I just lucked into the most fabulous opportunity - the SES Exhibit Hall in Miami featured a well-staffed google both and not that many visitors. I got Vanessa Fox's full attention for an hour. (If only I had been better prepared with questions - what an opportunity!!!)
I need to revisit this question about Top Search Queries.... What does it mean?
It's explained as: "Top search queries are the queries on the selected search property that most often returned pages from your site" ...over the previous three weeks.
Does this mean that:
a. These are the searches that my site ranks highest on. - I don't think so since I know there are searches where I am number one but which are not listed. Those are lower volume searches.
b. These are the highest volumes searches that returned my site in the results. If this is true, what is the cut-off that google is using to say that my site was "returned"? My table has seaches where the highest average position is 11.
I thought b. was the answer but Vanessa said that this couldn't be the whole story since she has seen tables where people are listed with positions as low as the 40s.
I've now thought of a third possible explanation...
c these are the highest volume searches where some minimum number of people actually clicked on my link.
This is the only explanation that I can think of that can explain this table.
This would require Google to:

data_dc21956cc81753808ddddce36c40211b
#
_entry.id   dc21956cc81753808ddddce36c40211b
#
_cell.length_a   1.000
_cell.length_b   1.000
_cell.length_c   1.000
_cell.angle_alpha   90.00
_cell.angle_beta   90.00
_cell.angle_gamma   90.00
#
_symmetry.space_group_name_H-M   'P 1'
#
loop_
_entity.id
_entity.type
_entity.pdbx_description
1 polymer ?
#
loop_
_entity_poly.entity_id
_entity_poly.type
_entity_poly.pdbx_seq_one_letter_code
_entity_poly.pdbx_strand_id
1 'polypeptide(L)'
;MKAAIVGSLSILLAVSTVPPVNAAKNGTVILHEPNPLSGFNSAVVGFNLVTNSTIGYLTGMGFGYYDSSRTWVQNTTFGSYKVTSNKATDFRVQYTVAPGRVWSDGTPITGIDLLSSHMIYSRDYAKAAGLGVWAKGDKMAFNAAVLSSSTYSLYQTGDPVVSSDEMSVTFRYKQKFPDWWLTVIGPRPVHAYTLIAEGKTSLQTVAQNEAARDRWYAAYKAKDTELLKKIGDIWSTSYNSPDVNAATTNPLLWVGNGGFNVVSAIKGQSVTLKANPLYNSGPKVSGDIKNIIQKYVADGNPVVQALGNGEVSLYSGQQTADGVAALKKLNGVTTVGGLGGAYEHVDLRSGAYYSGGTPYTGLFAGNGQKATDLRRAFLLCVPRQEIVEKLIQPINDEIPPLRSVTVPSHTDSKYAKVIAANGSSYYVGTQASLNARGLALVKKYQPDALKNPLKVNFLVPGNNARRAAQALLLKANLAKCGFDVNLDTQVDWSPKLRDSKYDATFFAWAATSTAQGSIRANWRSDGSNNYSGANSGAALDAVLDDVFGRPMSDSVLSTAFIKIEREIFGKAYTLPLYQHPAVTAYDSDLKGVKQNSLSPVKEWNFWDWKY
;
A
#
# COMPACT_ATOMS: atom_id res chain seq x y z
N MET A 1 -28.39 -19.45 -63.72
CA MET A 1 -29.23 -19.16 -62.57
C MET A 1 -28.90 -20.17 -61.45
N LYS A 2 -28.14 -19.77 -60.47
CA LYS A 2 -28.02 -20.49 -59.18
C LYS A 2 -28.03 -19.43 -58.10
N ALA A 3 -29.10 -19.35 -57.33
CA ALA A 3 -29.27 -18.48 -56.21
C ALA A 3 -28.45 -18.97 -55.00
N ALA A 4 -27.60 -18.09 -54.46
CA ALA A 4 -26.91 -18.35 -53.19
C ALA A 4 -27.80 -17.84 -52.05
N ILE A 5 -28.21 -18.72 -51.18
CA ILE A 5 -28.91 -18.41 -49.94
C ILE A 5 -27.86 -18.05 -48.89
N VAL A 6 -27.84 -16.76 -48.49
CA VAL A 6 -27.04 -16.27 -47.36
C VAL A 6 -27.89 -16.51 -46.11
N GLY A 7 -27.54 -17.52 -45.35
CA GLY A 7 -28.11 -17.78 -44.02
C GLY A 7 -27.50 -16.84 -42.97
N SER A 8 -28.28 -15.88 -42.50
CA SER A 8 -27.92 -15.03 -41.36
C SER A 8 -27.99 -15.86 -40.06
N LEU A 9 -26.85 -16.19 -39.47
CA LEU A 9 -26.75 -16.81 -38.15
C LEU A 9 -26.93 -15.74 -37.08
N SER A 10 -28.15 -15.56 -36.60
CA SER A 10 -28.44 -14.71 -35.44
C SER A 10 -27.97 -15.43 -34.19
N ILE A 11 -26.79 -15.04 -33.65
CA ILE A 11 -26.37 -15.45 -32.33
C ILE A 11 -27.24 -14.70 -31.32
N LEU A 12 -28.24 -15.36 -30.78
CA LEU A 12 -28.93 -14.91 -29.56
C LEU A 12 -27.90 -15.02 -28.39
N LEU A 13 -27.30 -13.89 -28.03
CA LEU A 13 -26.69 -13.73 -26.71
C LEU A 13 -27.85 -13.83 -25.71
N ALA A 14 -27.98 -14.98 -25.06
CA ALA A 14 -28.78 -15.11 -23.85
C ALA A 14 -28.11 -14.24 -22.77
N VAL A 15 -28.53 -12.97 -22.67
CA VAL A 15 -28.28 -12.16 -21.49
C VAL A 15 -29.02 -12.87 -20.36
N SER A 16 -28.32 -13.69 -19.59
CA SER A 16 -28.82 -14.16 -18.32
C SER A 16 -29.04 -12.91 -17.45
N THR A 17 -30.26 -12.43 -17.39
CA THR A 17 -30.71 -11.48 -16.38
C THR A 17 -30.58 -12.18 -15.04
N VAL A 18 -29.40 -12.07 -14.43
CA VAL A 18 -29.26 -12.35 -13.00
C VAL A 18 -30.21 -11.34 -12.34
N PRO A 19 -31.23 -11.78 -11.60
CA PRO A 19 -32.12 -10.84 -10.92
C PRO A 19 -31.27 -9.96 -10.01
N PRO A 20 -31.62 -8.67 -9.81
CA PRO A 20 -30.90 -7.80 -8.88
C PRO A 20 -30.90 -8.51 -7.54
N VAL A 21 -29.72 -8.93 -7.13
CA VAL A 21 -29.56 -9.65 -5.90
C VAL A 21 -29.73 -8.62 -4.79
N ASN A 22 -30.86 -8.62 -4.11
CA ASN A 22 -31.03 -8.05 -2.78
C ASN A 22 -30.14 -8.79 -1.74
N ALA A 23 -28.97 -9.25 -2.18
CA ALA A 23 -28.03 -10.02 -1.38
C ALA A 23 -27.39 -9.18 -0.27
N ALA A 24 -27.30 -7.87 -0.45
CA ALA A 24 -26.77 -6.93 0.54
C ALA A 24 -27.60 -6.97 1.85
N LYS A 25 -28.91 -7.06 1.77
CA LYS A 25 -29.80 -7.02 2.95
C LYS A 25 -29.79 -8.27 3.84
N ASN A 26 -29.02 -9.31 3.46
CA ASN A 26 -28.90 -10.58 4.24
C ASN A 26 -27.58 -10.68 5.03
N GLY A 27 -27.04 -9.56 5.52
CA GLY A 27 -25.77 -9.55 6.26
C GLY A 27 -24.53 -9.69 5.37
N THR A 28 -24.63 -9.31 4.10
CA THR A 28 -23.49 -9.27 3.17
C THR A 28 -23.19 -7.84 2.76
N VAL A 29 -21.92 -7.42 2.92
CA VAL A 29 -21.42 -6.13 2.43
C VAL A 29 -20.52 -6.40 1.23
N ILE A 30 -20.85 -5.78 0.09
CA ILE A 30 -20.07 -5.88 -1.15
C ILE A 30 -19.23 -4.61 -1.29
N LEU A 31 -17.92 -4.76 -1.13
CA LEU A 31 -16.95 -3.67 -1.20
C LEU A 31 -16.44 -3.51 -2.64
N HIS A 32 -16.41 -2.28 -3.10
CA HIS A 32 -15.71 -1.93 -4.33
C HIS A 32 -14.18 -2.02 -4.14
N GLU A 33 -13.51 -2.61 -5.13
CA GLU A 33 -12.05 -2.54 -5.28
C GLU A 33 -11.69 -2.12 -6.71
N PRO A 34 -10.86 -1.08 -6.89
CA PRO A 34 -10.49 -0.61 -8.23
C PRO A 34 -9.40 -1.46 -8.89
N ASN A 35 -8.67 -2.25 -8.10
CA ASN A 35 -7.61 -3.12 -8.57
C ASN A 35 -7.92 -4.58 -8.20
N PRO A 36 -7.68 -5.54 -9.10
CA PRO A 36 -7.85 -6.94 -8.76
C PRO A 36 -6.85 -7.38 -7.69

1 - Find searches that people have clicked on my site
2 - Prioritize them by volume
Explanation C also makes sense because its using similiar data to whats in the second table but in a different way. I will test this by picking some huge volume term such as "learning games" or "homeschool" (where I place around 40th) and click on them and see if these terms hit the table. Stay tuned....
I'm also puzzling now over the term: "selected search properties". What does this peculiar phrase mean?
My blog with most of the notes from the conversation -http://learn-to-market-online116.blogspot.com/2006/07/vanessa-fox-at-ses-miami-google.html and my site http://www.Time4Learning.com
PS - my next personal project is to figure out how to use trackbacks on blogs and some other basics about blogging. I just sent this in to a newsgroup and google has let it go up: I'm also going to put it up on David Naylor's blog, is that too many?